We finally have an excuse to eat McDonald’s fries (even though Wendy’s fries are infinitely better). As it turns out, McDonald’s french fries could assist in curing baldness.
A Surprising Discovery
According to a study conducted at Yokohama National University in Japan, the chemical known as dimethylpolysiloxane which is found in McDonald’s fries, can assist in the regrowth of HFGs, or “hair follicle germs.” During the study which was conducted on hairless mice, researchers found that transplantation of HGF chips into the rodents’ backs prepared with the use of dimethylpolusiloxane, resulted in the growth of new hairs. The study proved a success, which made researchers hopeful the new findings could assist in the development of a similar therapy for human hair loss.
“This simple method is very robust and promising,” says study author and professor Junji Fukuda of Yokohama National University. “We hope this technique will improve human hair regenerative therapy to treat hair loss such as androgenic alopecia. In fact, we have preliminary data that suggests human HFG formation using human keratinocytes and dermal papilla cells.”
The study, which was published in Biomaterials, also states that dimethylpolysiloxane, a chemical that helps prevent frothing in cooking oil, was “oxygen-permeable,” and led to the growth of new hairs on the mice where the HFGs were located.
“The key for the mass production of HFGs was a choice of substrate materials for culture vessel,” said Fukuda in the study. “We used oxygen-permeable dimethylpolysiloxane (PDMS) at the bottom of the culture vessel, and it worked very well,” says Fukuda.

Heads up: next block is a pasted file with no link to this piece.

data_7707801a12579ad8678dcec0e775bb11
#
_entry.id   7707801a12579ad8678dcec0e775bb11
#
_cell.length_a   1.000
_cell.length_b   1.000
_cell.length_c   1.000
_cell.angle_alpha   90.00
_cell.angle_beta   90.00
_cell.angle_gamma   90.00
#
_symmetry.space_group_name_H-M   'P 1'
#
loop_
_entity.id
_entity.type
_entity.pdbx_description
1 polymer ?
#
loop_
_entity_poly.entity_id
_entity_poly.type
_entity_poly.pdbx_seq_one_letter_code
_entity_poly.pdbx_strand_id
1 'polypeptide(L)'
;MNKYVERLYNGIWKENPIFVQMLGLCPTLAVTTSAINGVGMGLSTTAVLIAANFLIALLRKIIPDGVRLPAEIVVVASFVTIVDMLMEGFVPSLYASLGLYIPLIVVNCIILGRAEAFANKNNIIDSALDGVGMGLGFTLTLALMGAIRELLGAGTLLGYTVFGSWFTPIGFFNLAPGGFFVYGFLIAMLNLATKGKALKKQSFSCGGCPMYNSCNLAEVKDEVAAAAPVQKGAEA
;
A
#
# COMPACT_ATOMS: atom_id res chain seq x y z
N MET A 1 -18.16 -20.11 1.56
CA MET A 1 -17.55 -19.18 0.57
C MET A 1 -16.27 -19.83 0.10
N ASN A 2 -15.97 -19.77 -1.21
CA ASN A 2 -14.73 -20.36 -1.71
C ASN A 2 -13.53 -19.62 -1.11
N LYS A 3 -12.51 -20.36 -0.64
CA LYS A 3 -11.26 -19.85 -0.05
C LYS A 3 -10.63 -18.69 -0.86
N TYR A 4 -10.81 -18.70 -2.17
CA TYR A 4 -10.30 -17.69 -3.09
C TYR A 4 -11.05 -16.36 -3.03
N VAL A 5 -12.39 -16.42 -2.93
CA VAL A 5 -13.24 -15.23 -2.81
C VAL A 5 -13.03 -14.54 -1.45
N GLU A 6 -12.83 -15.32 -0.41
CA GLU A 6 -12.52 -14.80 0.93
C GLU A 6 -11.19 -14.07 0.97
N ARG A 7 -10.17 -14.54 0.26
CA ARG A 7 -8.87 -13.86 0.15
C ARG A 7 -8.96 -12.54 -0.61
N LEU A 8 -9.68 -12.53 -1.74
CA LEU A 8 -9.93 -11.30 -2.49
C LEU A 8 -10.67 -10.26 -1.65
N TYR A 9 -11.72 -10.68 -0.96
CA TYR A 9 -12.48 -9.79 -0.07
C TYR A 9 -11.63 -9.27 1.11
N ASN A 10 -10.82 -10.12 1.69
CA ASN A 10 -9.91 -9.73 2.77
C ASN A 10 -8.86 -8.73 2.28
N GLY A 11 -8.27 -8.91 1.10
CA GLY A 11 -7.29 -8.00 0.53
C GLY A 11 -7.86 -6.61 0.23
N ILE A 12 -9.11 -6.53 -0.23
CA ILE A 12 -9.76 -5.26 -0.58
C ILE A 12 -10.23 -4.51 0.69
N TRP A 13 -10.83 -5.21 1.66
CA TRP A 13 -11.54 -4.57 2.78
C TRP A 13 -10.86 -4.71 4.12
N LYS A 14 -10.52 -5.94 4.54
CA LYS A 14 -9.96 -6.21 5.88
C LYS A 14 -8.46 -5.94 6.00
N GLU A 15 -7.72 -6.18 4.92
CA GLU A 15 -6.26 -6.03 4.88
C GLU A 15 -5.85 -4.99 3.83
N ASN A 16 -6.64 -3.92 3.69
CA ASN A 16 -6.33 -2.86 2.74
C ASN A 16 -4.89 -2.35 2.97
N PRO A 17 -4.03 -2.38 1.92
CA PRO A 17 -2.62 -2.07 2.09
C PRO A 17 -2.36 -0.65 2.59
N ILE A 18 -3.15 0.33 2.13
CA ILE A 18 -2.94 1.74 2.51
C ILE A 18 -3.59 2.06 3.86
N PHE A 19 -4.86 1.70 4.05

More Hope for the Future of Hair Loss
Regenerative medicine and technology for hair loss, continues to evolve making it more and more possible for people who suffer from balding to regrow their hair. Another study from 2017 conducted at UCLA found that activating new stem cells during a “hair cycle” could prompt hair growth. The team discovered that stem cells located in our hair follicles, differ from regular skin cells on our bodies. These cells are what assist in the growth of hair throughout our life span. While these cells typically are not active, during a “hair cycle” they become active which results in new hair growth.
Researchers also found the stem cells undergo a particular process that involves the cells changing glucose into pyruvate a metabolite, which cells will then either direct to the mitochondria inside the hair cells or transform it into lactate. With this discovery, researchers wondered if slowing down or increasing the creation of lactate would have an effect on the cells. In the end, it was found that when they decreased the production of lactate in mice more hair growth took place.
Once we saw how altering lactate production in the mice influenced hair growth, it led us to look for potential drugs that could be applied to the skin and have some effect.
Now more testing has taken place for new drugs that could also help battle against hair loss. While the drugs RCGD423 and UK5099 which both help to encourage the production of lactate have not been tested on people just yet, the outcome of studies that contain the drugs certainly bring more hope for those dealing with balding as well as the various causes of hair loss.
“I think we’ve only just begun to understand the critical role metabolism plays in hair growth and stem cells in general,” says Aimee Flores, study author and lab trainee. “I’m looking forward to the potential application of these new findings for hair loss and beyond.”